Prior to World War II, women in the North Country traditionally gave birth in community, either at home or in birth houses. Around the 1950s, the common place of birth became more institutionalized in hospitals. Records show that birth houses were found in towns throughout the North Country, but there is very little information in the literature. To what degree are there community birth traditions in the North Country? How do birth houses tie into these traditions and affect present-day childbirth practices?
Over spring 2020, TAUNY has been working with midwife and community scholar Regina Willette and St. Lawrence University student intern Kylie Clancy on a project exploring these questions, and we are looking for community input.
Share your story!
Do you have any knowledge about birth houses and community birth before 1960? Did you or someone you know give birth in, work at, or have any other connection to a birth house in that pre-1960 time period? If you—or anyone you know of—have knowledge about or direct experience with this, please drop us a line at firstname.lastname@example.org or 315-386-4289. We are also interested in hearing about more recent birth-related traditions of your own or your family or community.
Kylie Clancy is a double major in anthropology and psychology with a minor in religious studies at St. Lawrence University. She is also a trained doula. For her senior thesis, she is teamed up with TAUNY (Traditional Arts of Upstate New York) and midwife Regina Willette to explore the extent of birth house traditions in the North Country, and how these traditions inform present day childbirth practices. Kylie can be reached at email@example.com.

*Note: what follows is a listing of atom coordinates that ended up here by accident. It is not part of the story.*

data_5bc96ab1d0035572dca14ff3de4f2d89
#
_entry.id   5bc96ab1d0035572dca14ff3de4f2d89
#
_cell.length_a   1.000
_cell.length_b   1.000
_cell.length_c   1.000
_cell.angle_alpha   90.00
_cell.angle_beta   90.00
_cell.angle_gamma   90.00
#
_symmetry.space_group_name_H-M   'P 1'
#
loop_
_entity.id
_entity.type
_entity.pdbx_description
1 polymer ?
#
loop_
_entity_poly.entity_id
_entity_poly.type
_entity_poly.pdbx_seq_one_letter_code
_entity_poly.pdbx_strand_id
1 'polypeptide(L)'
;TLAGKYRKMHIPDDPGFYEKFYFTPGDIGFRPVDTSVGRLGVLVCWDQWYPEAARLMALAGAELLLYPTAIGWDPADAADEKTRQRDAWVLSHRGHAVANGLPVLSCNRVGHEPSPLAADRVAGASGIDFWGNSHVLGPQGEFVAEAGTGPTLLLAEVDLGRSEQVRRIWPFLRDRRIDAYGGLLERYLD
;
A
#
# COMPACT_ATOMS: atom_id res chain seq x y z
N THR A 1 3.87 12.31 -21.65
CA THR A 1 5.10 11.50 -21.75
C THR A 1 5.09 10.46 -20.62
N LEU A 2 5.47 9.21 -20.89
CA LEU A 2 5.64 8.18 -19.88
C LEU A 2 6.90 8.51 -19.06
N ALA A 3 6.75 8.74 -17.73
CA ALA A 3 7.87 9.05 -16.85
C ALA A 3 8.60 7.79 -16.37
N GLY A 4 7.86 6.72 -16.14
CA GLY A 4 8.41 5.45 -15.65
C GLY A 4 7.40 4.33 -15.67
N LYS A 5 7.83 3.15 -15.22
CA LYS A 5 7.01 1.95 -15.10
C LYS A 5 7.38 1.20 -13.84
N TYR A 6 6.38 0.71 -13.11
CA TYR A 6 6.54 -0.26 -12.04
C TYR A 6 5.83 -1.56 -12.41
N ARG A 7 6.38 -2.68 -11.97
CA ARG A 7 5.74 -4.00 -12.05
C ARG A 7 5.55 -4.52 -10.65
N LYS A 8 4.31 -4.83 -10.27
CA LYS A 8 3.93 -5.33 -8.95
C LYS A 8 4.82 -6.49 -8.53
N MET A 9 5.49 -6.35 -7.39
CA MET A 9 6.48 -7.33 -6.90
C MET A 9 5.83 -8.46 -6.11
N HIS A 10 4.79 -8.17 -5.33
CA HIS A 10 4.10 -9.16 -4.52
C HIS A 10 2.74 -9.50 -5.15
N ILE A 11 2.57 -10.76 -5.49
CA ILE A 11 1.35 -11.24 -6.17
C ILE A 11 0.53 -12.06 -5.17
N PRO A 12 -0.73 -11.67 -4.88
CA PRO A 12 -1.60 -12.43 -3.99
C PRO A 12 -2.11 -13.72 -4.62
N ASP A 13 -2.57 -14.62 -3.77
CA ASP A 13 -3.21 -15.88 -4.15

Regina Willette is a nationally board certified, New York State licensed midwife, and a retired physician assistant. She has worked with pregnant women and infants since 1977. Her major interest is community birth. Regina can be reached at firstname.lastname@example.org.
Camilla Ammirati Director Research and Programs, Camilla Ammirati, joined TAUNY in early 2014 and has since worked on planning and carrying out a wide range of research projects, programs, and exhibits. She is honored to have the opportunity to base these projects on skills, arts, traditions, experiences, and perspectives shared by community members. Camilla can be reached at email@example.com.
This signature program of TAUNY since 1993 puts a spotlight on a diversity of traditions and customs in the Adirondacks, Tug Hill Plateau, Black River Valley, 1000 Islands, St. Lawrence River Valley, and Champlain Basin. Research for this program is ongoing. The program hosts its own website.
North Country Folklore Online is a collection of educational modules about various aspects of contemporary and historical folk culture and traditional arts of northern New York State that has been created with TAUNY’s research.
Kindred Pursuits is an online catalog of a selection of visual expressions made in the northern counties of New York since they were first settled more than two centuries ago. Researched and documented over more than 30 years, the collection represents the rich diversity of traditional cultures living here as well as the beauty and power of creative expressions of ordinary people in everyday life.
Note: All images, text and other material found in this website © 2020 TAUNY. All rights reserved.